How to Calculate a Continuously Compounded Return

There are two schools of thought in investment analysis: fundamental and technical. Fundamental analysis helps analysts to determine what to buy and technical analysis helps to determine when to buy it. One calculation used by both schools of thought is the rate of return, specifically, continuously compounded return. This measure is used not only to measure investment return, but it assumes investment returns are also reinvested instantaneously. The natural logarithm is used to help calculate the return metric.


Step 1

Calculate investment return for the asset. If you have a bond, the return is considered to be the coupon payment. However, in general you can calculate the return for any asset by dividing the profit made from the investment by the cost of the investment. If the profit made from an investment is $200 and the cost of the investment is $1,000, the return is $200 divided by $1,000 or 20 percent.


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Step 2

Find a spreadsheet or calculator to help calculate the natural log. This cannot be calculated by hand. You will need a spreadsheet or calculator in order to do this calculation. The symbol for the natural log on most spreadsheets or calculators is "ln." See the Resources for an online natural log calculator.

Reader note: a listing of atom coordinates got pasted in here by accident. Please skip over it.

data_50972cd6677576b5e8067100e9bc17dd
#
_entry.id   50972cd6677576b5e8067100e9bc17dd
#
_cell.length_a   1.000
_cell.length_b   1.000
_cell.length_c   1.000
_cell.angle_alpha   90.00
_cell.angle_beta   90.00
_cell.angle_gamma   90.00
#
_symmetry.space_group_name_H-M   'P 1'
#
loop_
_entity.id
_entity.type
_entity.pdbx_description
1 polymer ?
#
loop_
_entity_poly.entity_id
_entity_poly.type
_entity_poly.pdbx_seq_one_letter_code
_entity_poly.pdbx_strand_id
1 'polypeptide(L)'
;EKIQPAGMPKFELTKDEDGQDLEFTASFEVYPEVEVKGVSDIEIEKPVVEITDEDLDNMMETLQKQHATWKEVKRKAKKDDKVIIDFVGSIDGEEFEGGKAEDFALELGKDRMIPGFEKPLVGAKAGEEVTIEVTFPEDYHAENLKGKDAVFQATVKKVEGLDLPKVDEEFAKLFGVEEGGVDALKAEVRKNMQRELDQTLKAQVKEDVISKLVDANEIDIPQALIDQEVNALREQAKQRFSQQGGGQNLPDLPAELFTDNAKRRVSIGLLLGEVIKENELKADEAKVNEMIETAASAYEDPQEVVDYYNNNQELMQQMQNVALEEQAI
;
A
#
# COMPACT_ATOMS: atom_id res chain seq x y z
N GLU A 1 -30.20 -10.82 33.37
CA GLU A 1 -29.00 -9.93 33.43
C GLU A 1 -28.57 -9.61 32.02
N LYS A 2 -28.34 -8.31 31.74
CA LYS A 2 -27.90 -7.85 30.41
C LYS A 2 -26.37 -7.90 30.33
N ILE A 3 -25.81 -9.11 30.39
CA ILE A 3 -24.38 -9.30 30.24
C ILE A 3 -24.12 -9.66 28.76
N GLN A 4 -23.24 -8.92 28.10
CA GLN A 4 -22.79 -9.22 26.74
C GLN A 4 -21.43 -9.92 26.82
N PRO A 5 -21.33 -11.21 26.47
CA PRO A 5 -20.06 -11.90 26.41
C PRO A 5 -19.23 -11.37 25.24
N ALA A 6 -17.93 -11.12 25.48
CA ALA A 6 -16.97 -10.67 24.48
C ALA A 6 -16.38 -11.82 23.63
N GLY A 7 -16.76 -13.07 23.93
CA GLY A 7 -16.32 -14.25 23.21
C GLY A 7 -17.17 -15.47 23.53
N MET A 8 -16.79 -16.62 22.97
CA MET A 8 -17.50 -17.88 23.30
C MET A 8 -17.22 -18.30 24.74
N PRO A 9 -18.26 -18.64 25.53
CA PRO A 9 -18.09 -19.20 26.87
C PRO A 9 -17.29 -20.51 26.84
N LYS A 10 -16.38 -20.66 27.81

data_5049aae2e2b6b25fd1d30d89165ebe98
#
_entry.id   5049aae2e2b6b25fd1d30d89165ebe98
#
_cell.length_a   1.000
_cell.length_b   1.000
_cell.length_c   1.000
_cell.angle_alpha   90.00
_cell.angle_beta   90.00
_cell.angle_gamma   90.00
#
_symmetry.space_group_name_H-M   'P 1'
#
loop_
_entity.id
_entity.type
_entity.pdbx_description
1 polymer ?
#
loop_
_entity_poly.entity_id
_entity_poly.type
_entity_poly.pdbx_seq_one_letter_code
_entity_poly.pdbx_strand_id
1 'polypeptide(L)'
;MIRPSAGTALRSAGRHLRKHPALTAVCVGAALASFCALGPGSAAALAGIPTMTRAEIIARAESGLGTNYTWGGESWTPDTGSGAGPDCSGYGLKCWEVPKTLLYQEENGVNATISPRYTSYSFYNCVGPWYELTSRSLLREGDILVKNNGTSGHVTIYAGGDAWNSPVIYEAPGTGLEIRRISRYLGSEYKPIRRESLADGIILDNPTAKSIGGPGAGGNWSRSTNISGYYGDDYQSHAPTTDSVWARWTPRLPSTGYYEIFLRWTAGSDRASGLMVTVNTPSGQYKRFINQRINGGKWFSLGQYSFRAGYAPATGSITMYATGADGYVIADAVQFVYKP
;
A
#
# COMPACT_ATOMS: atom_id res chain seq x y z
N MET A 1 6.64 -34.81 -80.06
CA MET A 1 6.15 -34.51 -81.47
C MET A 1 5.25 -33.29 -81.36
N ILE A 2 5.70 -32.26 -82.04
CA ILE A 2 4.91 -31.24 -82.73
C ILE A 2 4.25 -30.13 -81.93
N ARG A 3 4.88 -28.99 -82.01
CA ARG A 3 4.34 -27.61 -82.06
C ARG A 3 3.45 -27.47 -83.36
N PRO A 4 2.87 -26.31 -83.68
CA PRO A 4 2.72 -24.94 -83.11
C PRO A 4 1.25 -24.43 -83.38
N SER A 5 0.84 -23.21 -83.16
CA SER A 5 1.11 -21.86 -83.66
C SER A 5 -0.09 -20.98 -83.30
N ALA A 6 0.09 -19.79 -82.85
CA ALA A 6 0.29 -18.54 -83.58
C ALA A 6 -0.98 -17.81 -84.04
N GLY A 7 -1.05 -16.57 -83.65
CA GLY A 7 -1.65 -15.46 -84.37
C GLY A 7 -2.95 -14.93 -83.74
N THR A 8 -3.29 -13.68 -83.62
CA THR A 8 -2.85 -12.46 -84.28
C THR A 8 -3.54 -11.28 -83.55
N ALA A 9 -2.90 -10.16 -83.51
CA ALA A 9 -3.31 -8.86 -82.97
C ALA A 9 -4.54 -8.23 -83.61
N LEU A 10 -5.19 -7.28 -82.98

Step 3

Add 1 to the regular return associated with the asset. In this case the return is 20 percent. One plus 20 percent is 1.20.

Step 4

Take the natural log of 1 plus the rate of return. The calculation is "ln 1.20." The answer is .18232.

Step 5

Multiply the natural log by 100 for the continuously compounded return percentage. The answer is 18.23 percent.


Continuously compounded return will always be less than the normal return.


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